Lockheed Martin Breaks Boundaries of 360-Degree Laser Shooting

When you fly a jet fighter with the speed of sound, the law of physics will not allow you to shoot a laser beam in any other direction than straight ahead. That is not the best idea for a military aircraft of the future, considering enemy airplanes and missiles can come from anywhere. Well, Lockheed Martin has been working on a new laser weapon that breaks this rule.
Called the Aero-adaptive Aero-optic Beam Control (ABC) turret, it's been tested using a business jet as a low-cost flying test bed 1 photo
Law of physics may be a bummer sometimes, especially for giant defense system manufacturers that are part of the biggest industry on the planet. We’re spending so much money to find newer and "smarter" ways to kill each other faster and "more efficiently,” it’s almost unbelievable. Spending money is not a problem for the big players like Lockheed Martin, however, who have been around for a long time.

As we said, these natural rules say that a laser can only engage targets in front of an aircraft that is traveling close to the speed of sound - unless atmospheric turbulence can be counteracted. That’s precisely what the company has done in developing a prototype laser turret for the Defense Advanced Research Projects Agency (DARPA) and the Air Force Research Laboratory (AFRL).

Yes, the same DARPA that is making those cute robots, which will one day conquer the planet and turn us all into little slaves. What, did you think they spend millions just to entertain Transformers fans? Oh, no. Like it or not, laser weapon systems on tactical aircraft are coming, and you’d better make sure you’re on the right side when that time comes.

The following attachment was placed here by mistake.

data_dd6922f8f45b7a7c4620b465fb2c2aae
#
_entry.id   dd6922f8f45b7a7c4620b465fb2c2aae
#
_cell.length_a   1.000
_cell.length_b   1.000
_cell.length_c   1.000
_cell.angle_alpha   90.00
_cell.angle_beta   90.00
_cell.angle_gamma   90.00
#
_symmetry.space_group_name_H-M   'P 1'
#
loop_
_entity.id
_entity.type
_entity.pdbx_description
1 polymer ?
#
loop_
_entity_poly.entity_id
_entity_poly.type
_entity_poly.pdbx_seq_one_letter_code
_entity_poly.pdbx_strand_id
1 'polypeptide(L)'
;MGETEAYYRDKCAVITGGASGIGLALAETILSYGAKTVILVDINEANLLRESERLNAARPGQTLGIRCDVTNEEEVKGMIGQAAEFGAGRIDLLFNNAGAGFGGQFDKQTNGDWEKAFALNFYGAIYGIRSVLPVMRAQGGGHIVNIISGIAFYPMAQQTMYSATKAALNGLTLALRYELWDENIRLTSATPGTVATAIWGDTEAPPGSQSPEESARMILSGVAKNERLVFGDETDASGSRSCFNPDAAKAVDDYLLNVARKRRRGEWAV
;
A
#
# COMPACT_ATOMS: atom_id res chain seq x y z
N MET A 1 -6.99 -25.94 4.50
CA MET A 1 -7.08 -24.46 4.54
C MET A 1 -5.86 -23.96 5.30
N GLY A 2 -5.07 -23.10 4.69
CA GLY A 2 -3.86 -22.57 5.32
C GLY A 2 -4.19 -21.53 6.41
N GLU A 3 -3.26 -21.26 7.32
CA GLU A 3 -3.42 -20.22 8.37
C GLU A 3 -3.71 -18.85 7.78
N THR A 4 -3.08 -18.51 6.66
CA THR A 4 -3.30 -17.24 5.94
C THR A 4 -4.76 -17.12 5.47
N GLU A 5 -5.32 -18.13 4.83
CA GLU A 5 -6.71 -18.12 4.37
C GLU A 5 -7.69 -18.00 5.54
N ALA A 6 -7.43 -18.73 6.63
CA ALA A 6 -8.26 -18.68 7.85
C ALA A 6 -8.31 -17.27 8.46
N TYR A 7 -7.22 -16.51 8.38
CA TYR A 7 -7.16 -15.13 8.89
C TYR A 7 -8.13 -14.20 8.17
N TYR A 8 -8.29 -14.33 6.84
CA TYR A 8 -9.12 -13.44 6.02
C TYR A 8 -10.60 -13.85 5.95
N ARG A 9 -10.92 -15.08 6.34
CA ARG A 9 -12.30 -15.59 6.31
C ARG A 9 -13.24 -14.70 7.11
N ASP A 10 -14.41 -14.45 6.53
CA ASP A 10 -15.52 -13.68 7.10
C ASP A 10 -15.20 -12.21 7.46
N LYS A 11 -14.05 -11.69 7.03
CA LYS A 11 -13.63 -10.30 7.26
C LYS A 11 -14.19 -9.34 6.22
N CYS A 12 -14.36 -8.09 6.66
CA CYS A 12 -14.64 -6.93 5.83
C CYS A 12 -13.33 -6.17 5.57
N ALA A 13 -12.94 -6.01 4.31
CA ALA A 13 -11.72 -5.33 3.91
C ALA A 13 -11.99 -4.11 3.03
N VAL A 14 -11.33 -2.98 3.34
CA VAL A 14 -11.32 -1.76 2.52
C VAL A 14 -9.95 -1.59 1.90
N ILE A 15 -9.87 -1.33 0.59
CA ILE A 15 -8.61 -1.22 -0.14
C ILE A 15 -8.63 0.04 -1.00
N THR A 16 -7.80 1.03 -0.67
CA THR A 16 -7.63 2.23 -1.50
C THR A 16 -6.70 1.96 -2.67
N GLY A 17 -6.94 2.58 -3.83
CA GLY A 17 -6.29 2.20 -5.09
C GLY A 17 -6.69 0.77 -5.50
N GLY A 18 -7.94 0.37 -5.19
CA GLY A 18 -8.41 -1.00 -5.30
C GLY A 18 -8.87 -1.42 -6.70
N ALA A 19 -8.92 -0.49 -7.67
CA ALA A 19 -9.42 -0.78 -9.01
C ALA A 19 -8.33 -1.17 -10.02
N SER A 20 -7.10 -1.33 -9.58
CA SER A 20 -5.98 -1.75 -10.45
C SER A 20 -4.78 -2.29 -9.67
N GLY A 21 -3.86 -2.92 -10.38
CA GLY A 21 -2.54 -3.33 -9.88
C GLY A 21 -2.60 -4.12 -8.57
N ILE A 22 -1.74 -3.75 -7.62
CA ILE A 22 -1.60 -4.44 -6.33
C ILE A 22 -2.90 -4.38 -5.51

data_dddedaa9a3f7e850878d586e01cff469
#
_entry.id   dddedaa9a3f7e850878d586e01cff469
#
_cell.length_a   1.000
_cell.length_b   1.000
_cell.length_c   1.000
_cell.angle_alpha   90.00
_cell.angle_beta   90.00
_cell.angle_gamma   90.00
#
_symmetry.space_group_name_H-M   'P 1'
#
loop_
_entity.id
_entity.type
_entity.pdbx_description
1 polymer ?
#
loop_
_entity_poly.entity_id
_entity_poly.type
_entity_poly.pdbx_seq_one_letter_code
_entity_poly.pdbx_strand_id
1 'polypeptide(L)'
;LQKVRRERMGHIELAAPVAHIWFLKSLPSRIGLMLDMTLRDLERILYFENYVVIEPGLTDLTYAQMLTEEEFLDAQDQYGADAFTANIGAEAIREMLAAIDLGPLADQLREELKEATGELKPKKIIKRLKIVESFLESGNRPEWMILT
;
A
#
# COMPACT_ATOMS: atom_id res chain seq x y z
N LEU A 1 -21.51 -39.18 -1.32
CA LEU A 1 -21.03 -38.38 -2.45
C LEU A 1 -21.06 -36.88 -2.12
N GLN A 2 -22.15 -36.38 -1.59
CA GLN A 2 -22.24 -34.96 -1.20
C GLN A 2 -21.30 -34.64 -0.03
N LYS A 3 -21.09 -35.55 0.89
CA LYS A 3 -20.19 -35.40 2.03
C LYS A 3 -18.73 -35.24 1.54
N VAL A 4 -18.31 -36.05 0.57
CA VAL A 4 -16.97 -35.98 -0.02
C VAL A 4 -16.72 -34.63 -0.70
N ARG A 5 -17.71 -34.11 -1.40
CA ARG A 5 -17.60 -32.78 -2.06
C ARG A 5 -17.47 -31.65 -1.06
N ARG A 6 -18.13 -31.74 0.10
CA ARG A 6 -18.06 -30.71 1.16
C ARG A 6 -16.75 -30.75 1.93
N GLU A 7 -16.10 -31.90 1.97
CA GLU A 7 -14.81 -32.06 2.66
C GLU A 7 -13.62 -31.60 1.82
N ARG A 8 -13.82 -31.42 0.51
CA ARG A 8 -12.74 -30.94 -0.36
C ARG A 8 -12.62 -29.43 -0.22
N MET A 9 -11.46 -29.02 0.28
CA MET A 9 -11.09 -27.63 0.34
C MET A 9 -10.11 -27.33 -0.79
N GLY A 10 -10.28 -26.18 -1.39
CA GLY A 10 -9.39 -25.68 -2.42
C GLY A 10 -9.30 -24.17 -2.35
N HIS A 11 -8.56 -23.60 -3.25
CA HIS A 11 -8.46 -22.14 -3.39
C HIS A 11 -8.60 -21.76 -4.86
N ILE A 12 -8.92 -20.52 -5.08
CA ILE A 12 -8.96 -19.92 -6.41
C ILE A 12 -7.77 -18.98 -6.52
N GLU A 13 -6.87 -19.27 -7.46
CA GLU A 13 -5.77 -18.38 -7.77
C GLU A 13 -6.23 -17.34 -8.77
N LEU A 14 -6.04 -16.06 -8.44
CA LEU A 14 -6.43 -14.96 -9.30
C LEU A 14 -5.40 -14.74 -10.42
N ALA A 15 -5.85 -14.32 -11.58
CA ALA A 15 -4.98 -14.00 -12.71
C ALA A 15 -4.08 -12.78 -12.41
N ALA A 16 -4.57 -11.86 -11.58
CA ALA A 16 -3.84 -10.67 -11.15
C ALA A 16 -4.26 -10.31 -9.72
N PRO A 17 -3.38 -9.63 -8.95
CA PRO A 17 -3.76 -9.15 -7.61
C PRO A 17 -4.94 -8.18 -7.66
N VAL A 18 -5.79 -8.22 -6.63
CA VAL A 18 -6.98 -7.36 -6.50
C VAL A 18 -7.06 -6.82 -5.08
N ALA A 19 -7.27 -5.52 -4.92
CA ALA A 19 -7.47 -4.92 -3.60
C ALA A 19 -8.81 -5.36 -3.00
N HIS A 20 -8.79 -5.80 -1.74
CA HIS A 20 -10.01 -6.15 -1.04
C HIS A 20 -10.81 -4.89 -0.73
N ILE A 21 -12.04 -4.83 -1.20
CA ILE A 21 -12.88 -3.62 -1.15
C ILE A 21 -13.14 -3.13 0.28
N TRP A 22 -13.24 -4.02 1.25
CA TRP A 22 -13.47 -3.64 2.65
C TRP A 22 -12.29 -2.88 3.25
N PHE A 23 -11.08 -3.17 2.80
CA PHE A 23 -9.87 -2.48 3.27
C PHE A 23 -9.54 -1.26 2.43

OK, leaving aside all the possible jokes that we were able to find on short notice, let us discuss facts for a change. Called the Aero-adaptive Aero-optic Beam Control (ABC) turret, this is the first turret ever to demonstrate a 360-degree field of regard for laser weapon systems on an aircraft flying near the speed of sound. Does it work? It has been during nearly 60 flight tests conducted in 2014 and 2015 using a business jet as a low-cost flying test bed.

How does it work, again? “As the aircraft traveled at jet cruise speeds, a low-power laser beam was fired through the turret’s optical window to measure and verify successful performance in all directions.” Feel free to check out further details in the adjacent press release.

-Daddy, what if we don’t have a war to fight anymore?
-There’s always a battle out there.

press release

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